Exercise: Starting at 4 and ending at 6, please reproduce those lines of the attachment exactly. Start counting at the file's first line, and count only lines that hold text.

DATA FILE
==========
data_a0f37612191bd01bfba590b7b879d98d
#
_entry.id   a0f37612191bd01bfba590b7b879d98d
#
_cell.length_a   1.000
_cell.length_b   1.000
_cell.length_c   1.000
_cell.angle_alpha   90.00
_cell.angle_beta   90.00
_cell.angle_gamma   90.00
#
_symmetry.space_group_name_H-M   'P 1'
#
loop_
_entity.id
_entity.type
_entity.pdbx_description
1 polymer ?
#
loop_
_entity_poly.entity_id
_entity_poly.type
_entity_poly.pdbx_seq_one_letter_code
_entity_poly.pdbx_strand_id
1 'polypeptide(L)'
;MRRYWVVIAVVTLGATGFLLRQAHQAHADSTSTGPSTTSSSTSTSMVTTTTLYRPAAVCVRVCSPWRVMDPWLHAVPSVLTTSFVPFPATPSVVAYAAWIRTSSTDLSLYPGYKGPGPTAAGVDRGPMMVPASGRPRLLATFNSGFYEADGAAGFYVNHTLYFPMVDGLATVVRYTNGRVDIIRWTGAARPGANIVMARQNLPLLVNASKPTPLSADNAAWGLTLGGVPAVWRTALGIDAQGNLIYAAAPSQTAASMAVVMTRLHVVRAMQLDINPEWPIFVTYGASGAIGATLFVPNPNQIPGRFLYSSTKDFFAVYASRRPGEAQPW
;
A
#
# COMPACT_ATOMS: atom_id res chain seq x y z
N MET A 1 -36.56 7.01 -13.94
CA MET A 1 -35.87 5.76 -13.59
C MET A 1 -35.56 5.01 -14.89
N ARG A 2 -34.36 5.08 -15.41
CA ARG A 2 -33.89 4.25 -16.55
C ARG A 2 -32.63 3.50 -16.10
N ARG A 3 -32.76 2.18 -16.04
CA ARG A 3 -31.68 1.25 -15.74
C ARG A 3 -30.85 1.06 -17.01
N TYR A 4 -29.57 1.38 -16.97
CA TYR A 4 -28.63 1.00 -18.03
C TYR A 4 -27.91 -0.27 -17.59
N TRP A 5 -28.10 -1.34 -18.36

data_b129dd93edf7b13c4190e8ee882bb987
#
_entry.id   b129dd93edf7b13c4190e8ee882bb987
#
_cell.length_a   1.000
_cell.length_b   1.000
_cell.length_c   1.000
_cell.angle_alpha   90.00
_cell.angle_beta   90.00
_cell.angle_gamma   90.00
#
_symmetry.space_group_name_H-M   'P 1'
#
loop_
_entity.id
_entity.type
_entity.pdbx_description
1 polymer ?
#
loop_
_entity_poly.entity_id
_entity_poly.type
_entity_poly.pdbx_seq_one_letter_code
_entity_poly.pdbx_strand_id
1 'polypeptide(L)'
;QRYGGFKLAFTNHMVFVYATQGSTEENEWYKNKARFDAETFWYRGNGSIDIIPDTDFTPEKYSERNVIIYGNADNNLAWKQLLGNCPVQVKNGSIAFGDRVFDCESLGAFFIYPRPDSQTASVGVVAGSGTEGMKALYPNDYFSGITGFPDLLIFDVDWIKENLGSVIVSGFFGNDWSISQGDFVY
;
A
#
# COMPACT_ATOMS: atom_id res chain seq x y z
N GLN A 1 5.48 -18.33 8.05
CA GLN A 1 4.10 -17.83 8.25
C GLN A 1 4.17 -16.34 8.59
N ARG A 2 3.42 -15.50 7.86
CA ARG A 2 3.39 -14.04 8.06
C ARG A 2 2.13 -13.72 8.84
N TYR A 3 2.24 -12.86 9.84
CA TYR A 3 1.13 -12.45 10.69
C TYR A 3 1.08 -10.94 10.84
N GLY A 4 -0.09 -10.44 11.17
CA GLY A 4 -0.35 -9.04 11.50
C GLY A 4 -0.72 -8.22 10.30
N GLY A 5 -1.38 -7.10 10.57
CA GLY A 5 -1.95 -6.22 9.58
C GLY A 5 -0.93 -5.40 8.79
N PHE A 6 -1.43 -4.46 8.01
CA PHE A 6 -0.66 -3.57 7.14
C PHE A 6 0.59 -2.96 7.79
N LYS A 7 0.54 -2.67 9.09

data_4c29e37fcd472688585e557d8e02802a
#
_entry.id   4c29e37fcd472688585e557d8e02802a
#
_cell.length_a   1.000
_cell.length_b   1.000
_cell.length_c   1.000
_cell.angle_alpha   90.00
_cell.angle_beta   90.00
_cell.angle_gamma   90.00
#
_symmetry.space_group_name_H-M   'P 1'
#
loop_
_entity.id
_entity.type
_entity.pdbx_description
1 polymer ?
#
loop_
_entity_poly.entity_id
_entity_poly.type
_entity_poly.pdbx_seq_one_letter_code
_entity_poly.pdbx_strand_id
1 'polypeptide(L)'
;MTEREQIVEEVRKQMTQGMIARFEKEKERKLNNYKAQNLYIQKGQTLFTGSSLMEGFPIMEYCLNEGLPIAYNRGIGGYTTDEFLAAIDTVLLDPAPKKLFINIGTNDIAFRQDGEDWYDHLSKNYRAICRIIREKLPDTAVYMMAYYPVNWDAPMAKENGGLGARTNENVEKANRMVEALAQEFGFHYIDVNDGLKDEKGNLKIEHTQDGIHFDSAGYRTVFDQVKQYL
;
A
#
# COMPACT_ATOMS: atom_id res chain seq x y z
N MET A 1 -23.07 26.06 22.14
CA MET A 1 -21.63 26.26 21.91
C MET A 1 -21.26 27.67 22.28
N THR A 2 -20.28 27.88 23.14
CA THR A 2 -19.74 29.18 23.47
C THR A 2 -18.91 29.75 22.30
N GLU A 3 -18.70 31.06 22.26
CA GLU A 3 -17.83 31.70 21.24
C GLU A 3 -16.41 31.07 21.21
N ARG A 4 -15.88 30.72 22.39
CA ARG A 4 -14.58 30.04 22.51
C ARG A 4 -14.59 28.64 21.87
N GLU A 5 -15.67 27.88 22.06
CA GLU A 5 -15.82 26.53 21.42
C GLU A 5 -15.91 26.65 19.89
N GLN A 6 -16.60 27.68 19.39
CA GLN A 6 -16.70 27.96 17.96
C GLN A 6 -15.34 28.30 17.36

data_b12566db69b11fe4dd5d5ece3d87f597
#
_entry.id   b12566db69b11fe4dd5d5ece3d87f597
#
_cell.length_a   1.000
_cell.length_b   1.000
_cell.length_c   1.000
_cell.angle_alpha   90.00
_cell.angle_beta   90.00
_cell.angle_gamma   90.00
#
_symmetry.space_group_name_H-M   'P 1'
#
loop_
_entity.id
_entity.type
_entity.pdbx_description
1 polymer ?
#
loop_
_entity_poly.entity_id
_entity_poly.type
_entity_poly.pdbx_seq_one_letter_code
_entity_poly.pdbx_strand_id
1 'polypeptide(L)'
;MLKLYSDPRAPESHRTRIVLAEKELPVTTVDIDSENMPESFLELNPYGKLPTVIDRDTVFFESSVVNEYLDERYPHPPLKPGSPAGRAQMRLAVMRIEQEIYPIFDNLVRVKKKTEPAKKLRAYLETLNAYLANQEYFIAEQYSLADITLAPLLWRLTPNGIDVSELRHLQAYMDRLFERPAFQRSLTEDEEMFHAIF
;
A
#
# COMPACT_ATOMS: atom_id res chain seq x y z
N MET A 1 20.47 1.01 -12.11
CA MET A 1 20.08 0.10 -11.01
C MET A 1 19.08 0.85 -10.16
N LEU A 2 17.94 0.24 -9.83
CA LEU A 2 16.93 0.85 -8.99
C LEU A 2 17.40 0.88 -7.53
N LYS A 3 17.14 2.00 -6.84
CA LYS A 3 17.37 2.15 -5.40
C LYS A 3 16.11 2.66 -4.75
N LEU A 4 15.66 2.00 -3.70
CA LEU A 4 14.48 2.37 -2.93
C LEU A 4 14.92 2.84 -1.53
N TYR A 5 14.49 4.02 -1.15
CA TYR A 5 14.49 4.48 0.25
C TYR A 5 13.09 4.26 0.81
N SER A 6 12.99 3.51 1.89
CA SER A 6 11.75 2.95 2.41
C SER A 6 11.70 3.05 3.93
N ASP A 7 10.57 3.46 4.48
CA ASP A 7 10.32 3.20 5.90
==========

#
_cell.length_a   1.000
_cell.length_b   1.000